1. Forum
  2. >
  3. Topic: Spanish
  4. >
  5. "Ella ya lo había supuesto."

"Ella ya lo había supuesto."

Translation:She had already assumed it.

January 24, 2014



I think the preferred english translation of "had supposed it" is really clunky. Nobody says that. It should be "had supposed so."


I wrote this because my brain didn't jump to assumed it. I think I should have been marked wrong as it's not really natural English and I could have learned it was assumed.


I said guessed, and it was wrong.


Guess I assumed the wrong verb for this answer since "assumed" is not on the list for possible translations.


I used the word "suspected" and it was counted wrong. In English, in my area, you would use that word in the same way as "supposed" or "assumed." Example: I supposed that the student was a 4th grader, and I suspected that the student was a 4th grader, mean exactly the same thing; there need not be anything "suspicious" about that 4th grader.


I also prefer "suspected", though I didn't use it here as I suspected DL would reject it.


Sometimes I put things just to taunt DL...


Yes, I agree completely. I put suspected as well.


I put "meant" and i got it wrong. Assumed wasn't even suggested.


Meant would be significar thats what i read in another discussion


Sounds to me like the DL guy is saying "no" instead of "lo". Does anyone else hear that?


What's interesting is that in another example provided by Duolingo:
Yes, I had already supposed it. → Sí, ya me lo había supuesto. Note the use of "me". But, in this example which is the same basic structure, they did not use se. This is what's really confusing sometimes about Duolingo.


YES!! guessed IS the right word for supuesto in this context. Había adivinado though is possible?


I think this sentence in Spanish sounds very strange. Does it sound OK to anybody elsewhere?


"supuesto" Is this from the verb poner? IMO this is a very irregular verb that if mastered with all the prefixes one deserves more than a lingot!


The verb is Suponer = to suppose


also translated by DL as to assume


Figured? No dice?


Why not supposed that?


When I hear the Spanish on normal speed, the little one syllable words are tough for me to pick up. On turtle speed, however, my comprehension is 100%. Who talks on turtle speed in the real world?


Meant, guessed, and assumed are different words with very different meanings.


when does "lo" has the meaning "it"and when does not ?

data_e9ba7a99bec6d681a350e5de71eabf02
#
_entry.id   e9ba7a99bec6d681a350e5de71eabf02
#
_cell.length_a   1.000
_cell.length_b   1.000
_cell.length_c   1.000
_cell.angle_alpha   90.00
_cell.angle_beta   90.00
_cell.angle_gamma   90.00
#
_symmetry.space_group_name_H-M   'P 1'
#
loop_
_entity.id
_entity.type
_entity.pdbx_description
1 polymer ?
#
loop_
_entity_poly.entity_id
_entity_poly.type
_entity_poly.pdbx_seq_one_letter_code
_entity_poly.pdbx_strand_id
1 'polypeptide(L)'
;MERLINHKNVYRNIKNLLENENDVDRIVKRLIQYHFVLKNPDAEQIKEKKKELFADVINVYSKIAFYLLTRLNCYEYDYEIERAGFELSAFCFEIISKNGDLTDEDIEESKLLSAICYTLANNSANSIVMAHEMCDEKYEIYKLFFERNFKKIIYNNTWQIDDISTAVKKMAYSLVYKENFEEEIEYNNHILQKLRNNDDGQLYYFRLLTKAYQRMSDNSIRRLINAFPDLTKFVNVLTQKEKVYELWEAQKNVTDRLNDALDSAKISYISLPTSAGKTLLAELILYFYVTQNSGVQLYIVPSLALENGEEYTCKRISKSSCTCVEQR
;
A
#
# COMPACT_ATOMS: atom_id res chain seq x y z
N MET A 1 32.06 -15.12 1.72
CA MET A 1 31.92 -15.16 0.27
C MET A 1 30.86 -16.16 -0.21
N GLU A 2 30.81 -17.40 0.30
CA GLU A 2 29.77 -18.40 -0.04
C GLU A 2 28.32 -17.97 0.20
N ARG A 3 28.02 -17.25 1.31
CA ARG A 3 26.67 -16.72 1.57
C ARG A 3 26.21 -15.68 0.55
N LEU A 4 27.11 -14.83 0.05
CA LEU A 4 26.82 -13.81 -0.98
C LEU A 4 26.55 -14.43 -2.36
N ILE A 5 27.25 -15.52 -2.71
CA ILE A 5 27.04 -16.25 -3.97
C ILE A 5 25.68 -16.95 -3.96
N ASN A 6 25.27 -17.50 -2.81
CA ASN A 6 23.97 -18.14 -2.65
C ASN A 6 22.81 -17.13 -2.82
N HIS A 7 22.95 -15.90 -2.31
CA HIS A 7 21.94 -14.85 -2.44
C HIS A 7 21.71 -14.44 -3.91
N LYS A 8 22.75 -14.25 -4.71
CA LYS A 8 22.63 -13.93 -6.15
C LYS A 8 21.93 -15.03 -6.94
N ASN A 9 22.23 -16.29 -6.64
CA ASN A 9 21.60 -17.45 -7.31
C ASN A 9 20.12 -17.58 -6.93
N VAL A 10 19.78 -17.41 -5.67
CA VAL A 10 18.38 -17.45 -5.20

Lo mostly means "it" or "him". It's a direct object pronoun and appears right in front of the conjugated verb (or attached to the end of certain verb forms).

Lo can also appear as neutral article when you give an article to an adjective that does not describe anything concrete. For instance: "I wish you the best" - "Deseo todo lo mejor".


I used thought - as the translation of supuesto - which was pinged as incorrect, and Duo gave me "assumed" as the correct word which I translate as fictitious. Can anyone help me out ? ?


Supuesto is from the verb suponer meaning to suppose or assume. Supuesto is also a noun meaning assumption. This DL sentence is using suponer in its' past participle conjugation which is similar in meaning to the English words ending in "ed" (walked, talked, assumed...) Había supuesto"(in this sentence) means "had assumed" and is part of the compound tenses in Spanish. The word "thought"" might better be translated using "pensar". This is an awkward sentence and in context might be more easily translated. Gotta enjoy the way DL makes us study!


Hi Treecie, thanks you for such a detailed and precise reply. - A big help, - I HOPE I have it now. Gracias Otis vez.


Doesn't "por supuesto" mean "of course"? How does "supuesto" by itself have such a different meaning - "assumed" ?


Look up the definition of "course" and answer the same question for "of course." Does that make any more sense?


Ya can mean now or already, loosen up duo


When speaking of past actions, the meaning is normally "already" rather than "now."


We didn't use se here!

Learn Spanish in just 5 minutes a day. For free.
Get started